‘Ottawa’ Archivist Squibs Mercier, 92, honoured by The Ottawa Kennel Club
Squibs Mercier was going to skip The Ottawa Kennel Club’s annual pot luck dinner on Wednesday to watch the popular British TV program Coronation Street.
After some debate, Mercier thought better of it. She put on her coat and out the door she went.
What she didn’t know was that this year’s pot luck dinner was just an excuse for the club’s members to honour her.
“For she’s a jolly good fellow, for she’s a jolly good fellow, for she’s a jolly good fellow, which nobody can deny,” sang the 30 or so members who came to surprise her, some driving from as far as Brockville for the occasion.
“I’m overwhelmed. Thank you,” said a visibly moved Mercier as she accepted a bouquet of flowers.
“It’s so lovely to see everyone here,” Mercier said in an interview. “They are my extended family.”
Mercier, a fiery and funny 92-year-old, said she joined the club in 1952.
At the time, feminist Charlotte Elizabeth Whitton was the first female mayor of Ottawa. Leslie Frost, the leader of the Progressive Conservative Party, was the premier of Ontario and Liberal leader Louis St-Laurent was the 12th Prime Minister of Canada.
The Ottawa Kennel Club, Canada’s oldest dog club, was first established in 1887.
Mercier, the club’s archivist, has spent countless hours documenting its history.
“It’s been my life, and this has been the greatest hobby in the world.” Mercier said.
Mercier said she discovered, after some research, that the OKC was founded by Perley George Keyes and his partner Alfred Geddes.
“The two gentlemen who started it were very active in the government. They lived on Rideau Street and named it the Rideau Kennel Club,” she said. “It was only later renamed, around 1889, as the Ottawa Kennel Club.”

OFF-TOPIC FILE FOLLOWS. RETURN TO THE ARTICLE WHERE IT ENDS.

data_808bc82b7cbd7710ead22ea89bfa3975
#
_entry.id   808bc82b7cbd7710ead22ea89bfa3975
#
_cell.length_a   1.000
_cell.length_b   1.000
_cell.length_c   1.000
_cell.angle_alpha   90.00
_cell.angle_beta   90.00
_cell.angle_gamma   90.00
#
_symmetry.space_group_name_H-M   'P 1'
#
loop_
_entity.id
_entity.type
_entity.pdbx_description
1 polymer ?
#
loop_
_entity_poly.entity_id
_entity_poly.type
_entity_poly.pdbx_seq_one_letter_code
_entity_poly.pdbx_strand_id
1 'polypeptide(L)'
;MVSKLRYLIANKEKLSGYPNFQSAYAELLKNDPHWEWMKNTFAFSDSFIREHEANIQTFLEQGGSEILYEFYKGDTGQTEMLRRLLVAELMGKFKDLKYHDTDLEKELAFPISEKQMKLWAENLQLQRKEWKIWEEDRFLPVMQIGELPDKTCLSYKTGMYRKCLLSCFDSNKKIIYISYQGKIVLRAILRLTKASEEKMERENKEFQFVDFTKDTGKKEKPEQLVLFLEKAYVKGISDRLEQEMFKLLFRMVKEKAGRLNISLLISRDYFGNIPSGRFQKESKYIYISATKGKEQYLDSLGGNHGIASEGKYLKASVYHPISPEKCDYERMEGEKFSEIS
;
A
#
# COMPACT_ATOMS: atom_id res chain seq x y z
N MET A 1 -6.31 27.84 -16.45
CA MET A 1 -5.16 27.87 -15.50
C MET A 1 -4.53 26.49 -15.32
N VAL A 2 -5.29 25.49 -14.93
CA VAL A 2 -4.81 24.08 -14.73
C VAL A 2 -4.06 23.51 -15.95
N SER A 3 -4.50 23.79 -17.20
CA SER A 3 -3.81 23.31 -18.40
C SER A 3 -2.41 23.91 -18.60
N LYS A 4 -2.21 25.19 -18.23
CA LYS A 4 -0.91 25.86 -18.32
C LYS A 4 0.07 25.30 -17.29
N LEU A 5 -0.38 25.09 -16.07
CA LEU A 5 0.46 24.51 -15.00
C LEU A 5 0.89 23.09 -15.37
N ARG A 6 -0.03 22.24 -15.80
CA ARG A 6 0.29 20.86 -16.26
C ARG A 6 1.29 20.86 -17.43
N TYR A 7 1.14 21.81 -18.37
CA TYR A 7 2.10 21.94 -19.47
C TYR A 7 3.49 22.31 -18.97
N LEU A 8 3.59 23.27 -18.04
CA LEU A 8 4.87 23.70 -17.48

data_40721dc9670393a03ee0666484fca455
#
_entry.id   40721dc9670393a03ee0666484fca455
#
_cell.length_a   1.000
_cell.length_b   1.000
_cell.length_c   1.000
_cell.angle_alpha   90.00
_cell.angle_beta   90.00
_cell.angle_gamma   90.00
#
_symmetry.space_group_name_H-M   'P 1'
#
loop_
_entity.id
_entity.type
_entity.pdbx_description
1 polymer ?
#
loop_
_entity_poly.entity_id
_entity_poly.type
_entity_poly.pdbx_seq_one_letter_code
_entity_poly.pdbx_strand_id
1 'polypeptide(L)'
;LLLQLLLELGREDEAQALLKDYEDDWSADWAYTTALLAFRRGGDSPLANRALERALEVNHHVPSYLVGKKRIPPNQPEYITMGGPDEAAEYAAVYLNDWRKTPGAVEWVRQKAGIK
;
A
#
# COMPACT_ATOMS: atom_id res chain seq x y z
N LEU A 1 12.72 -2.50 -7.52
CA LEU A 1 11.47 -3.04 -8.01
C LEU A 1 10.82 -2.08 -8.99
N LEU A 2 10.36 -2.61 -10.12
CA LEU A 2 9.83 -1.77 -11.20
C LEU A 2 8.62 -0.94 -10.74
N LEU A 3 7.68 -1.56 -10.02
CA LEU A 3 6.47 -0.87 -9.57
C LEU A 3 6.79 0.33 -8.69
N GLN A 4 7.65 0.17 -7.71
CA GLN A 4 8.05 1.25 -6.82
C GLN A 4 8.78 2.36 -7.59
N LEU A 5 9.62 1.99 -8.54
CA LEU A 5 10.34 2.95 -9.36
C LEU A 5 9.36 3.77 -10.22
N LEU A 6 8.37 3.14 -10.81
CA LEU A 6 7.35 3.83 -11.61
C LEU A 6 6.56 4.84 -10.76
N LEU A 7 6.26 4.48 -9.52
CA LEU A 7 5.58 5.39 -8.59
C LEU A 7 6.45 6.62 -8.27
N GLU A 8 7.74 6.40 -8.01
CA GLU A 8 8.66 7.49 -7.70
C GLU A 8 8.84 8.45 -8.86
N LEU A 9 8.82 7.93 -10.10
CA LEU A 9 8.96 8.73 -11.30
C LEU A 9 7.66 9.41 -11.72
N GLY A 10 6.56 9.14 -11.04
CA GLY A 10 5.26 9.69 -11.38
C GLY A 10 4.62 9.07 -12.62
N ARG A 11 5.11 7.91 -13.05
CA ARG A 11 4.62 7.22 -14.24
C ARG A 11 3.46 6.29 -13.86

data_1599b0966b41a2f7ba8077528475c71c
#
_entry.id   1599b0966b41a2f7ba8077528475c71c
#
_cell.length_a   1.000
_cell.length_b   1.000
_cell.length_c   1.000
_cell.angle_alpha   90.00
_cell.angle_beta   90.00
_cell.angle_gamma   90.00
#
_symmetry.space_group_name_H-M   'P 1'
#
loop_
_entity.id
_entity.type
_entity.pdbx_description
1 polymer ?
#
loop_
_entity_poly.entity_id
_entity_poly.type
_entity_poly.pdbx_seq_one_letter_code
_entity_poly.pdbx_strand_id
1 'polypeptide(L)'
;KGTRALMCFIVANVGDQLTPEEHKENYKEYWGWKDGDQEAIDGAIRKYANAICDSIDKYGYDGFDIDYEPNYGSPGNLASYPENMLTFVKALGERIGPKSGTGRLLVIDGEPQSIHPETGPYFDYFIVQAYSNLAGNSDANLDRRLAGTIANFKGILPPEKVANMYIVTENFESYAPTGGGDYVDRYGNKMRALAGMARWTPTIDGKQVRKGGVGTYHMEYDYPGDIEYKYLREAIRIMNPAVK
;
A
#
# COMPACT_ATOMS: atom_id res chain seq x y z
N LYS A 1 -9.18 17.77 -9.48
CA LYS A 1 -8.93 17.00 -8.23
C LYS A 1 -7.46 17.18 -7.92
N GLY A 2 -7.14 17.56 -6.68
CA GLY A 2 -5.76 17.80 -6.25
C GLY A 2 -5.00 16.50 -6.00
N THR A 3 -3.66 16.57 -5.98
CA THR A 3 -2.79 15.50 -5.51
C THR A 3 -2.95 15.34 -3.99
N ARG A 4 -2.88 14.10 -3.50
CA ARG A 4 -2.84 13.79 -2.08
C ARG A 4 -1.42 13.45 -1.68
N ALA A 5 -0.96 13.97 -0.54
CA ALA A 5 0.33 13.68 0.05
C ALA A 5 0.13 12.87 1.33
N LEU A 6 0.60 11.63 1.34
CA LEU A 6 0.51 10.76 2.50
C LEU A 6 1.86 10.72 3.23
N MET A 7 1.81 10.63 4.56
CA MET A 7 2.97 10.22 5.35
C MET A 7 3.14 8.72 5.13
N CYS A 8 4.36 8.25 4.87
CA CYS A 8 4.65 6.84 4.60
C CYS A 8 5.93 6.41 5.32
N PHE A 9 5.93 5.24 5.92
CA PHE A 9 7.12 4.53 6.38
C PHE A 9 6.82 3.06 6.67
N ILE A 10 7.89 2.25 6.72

According to Mercier’s research, the internationally recognized Show of Shows competition originated with the club in 1967.
“To mark Canada’s centennial,” she said.
Mercier has a picture of Vicky, her Staffordshire Bull Terrier, printed on her tote bag.
“She’s not a pit bull,” said Mercier, an ardent advocate of breed specific legislation all her life.
“I even went to Queen’s Park,” she said, to give then-Ontario premier Dalton McGuinty an earful because dogs like Vicky were being lumped into the same group as pit bulls.
McGuinty’s Liberal government implemented a pit bull ban in 2005.
What followed was a set of expletives from Mercier, who then laughed and said, “I know you can’t print that.”
Cheryl Drain, an honourary member of the club, called Mercier “an extraordinary woman.”
“And to think she almost stayed home,” added Drain’s husband John, a past president of the club.
“She our national treasure,” said Carol Broadhurst, president of the OKC.